Simply put, were fake service animals challenged and asked to explain, the problem would quickly end. Too often businesses are afraid to even talk to the fakes.
Last, I was in a hospital when a dog wearing a vest that said “service dog in training, please pet me” showed up. The lady approached me as the dog sniffed. Why she asked if I wanted to pet the dog, I replied “ I know people with real service dogs.” The lady quickly left.


Nope illegal and harmful for disabled people


There are now MORE fake service dogs with their fake owners walking around in stores than ever before.


Well, don't know if it is SPECIFICALLY illegal to ask for certification proof but if it is, I guess we will just have to petition Congress to change the ADA.


Absolute rubbish! How do you expect handlers to pay for certification when a lot of disabled people are on a fixed income? That just adds another barrier to the disability community, not to mention it is illegal. We are already treated like second class citizens. People need to learn how to ask the two questions we are already able to ask. Is that a service dog and what is the dog trained for. Stop trying to weaken the ADA and take away our rights! God I really hate non disabled people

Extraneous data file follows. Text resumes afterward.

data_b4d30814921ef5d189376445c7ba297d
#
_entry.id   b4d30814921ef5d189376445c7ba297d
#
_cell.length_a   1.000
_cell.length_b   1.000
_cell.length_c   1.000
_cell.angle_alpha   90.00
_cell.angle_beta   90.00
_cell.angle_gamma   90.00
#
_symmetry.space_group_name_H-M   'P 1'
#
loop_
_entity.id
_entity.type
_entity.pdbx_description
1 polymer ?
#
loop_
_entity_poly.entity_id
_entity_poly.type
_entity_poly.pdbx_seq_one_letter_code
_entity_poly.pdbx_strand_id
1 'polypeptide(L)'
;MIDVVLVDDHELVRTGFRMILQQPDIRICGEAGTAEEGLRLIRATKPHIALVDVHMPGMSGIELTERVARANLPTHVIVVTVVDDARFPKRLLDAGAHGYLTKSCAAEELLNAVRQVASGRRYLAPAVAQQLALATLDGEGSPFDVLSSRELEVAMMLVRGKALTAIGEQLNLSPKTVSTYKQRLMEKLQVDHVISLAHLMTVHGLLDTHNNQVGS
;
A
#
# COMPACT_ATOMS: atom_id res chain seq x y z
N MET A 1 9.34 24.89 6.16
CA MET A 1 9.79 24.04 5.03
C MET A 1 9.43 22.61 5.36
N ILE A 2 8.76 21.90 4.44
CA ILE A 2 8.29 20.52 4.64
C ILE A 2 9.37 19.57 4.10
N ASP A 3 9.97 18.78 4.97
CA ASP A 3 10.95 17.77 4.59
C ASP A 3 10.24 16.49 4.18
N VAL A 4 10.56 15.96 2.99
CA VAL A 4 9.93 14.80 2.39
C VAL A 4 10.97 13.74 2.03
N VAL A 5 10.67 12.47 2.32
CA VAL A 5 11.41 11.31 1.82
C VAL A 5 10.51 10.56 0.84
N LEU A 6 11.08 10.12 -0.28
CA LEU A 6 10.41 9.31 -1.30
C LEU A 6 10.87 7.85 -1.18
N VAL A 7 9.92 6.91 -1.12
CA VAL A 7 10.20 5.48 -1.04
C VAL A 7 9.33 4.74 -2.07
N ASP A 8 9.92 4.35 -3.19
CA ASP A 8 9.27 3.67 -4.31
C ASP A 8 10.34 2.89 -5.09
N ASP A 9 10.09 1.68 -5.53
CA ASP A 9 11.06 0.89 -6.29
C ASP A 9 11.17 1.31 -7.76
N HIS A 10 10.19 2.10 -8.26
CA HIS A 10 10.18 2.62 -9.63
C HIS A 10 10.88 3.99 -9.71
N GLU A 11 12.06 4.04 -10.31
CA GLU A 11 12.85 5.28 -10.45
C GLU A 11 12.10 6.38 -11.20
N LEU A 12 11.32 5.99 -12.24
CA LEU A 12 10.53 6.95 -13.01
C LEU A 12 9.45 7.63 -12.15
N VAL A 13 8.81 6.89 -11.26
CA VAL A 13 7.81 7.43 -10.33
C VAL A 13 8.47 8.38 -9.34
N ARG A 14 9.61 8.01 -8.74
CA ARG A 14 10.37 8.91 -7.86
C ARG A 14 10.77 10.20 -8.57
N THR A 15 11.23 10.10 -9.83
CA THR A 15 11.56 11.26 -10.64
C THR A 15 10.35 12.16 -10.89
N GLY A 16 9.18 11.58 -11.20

Justin B

The thing is, a LOT of "service dogs" are fake. The buy phony paperwork and vests online. It's an epidemic.


This was a great column!

As with so much in modern life, there exists a small subset of humanity who think that they are not bound by rules and will cheat whenever they can. Using handicapped placards when you aren't handicapped is one. Service dogs are another.

I've had arguments about dogs being walked on hiking trails that ban pets. People who claim their dogs are service dogs should have to show a certificate to anyone who asks or risk facing arrest. There should also be a significant fine for using a fake certificate, which like diplomas, will be quite easy to buy ion the internet.